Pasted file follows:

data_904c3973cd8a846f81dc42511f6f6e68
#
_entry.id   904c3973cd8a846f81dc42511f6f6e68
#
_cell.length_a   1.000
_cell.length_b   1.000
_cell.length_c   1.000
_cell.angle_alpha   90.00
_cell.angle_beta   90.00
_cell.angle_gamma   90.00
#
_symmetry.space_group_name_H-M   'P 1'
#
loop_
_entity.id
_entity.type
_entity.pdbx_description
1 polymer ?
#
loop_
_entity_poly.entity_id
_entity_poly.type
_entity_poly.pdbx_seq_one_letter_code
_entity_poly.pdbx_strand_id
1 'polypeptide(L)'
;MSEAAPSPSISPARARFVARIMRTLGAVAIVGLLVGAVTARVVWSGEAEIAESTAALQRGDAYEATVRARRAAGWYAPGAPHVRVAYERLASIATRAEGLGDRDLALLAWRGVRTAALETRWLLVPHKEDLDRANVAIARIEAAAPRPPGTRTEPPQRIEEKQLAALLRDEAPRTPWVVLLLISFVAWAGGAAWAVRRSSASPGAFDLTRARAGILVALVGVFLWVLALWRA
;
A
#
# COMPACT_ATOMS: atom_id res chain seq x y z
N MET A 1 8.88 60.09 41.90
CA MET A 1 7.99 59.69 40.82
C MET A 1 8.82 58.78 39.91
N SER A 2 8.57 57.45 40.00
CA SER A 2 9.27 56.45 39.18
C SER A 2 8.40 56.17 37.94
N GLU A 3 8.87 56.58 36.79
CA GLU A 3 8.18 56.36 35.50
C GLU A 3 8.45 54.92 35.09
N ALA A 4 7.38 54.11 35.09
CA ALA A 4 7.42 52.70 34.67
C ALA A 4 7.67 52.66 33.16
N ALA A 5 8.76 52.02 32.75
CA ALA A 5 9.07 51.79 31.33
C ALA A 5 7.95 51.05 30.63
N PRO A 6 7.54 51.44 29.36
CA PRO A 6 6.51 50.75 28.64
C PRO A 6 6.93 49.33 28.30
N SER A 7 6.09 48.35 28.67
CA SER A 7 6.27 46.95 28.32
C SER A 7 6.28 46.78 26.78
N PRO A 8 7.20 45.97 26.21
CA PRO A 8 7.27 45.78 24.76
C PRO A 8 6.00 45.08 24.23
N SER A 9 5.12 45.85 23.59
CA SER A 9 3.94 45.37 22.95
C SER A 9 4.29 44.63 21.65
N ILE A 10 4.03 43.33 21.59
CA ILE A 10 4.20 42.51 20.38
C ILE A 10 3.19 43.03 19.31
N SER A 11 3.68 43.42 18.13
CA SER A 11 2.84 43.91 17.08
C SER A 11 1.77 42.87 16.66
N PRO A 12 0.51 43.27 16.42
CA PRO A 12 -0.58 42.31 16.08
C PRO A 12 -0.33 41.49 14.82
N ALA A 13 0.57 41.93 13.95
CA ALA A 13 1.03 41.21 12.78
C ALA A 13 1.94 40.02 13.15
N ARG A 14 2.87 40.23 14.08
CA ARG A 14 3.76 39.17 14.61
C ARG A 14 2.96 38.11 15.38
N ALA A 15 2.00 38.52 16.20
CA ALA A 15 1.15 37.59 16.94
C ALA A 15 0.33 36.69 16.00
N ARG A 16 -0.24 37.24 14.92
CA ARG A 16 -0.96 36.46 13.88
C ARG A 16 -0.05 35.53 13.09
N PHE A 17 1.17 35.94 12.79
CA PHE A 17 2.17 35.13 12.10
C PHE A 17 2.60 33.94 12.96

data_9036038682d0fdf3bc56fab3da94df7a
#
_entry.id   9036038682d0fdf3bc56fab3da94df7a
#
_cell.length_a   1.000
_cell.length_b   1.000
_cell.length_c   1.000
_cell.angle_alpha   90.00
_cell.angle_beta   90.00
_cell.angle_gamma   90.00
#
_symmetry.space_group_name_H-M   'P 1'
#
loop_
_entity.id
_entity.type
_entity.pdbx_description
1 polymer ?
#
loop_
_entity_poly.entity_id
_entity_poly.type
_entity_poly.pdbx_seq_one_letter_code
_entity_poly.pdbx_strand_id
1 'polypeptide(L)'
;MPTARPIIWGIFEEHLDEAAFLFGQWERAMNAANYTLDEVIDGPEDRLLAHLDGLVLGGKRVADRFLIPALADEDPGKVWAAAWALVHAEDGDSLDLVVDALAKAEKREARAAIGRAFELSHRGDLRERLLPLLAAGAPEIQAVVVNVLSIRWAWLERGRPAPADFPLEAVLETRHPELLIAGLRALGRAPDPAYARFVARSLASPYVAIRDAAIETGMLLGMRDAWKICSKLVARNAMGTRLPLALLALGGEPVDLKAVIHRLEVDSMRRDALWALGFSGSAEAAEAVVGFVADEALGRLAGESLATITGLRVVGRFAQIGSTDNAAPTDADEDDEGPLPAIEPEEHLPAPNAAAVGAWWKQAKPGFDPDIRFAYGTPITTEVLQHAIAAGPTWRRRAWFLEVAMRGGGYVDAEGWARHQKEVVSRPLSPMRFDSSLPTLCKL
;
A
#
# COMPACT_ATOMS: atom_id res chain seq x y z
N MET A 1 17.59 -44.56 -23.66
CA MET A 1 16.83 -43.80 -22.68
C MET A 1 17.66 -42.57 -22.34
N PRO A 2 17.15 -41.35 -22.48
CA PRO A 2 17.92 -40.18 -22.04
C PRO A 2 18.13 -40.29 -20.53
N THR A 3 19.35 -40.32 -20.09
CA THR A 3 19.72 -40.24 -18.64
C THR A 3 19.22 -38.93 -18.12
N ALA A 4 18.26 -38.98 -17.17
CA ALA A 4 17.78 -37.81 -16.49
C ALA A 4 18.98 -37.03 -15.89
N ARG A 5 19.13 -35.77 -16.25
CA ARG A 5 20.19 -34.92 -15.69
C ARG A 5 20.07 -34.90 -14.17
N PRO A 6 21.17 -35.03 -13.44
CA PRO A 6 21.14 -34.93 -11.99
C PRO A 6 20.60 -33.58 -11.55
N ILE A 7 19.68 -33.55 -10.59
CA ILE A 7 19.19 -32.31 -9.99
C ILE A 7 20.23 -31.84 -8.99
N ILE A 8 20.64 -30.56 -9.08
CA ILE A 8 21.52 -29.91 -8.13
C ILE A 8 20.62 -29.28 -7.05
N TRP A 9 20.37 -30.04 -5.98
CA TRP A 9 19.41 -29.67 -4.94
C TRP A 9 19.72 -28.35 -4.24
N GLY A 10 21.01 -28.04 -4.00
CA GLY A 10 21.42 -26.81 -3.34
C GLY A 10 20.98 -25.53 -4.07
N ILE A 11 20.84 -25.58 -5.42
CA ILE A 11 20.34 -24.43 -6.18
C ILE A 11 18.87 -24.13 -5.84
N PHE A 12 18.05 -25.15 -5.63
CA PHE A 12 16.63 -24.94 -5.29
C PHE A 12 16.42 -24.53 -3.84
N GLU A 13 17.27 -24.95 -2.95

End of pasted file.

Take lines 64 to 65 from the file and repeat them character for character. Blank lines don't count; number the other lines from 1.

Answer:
N PRO A 12 0.51 43.27 16.42
CA PRO A 12 -0.58 42.31 16.08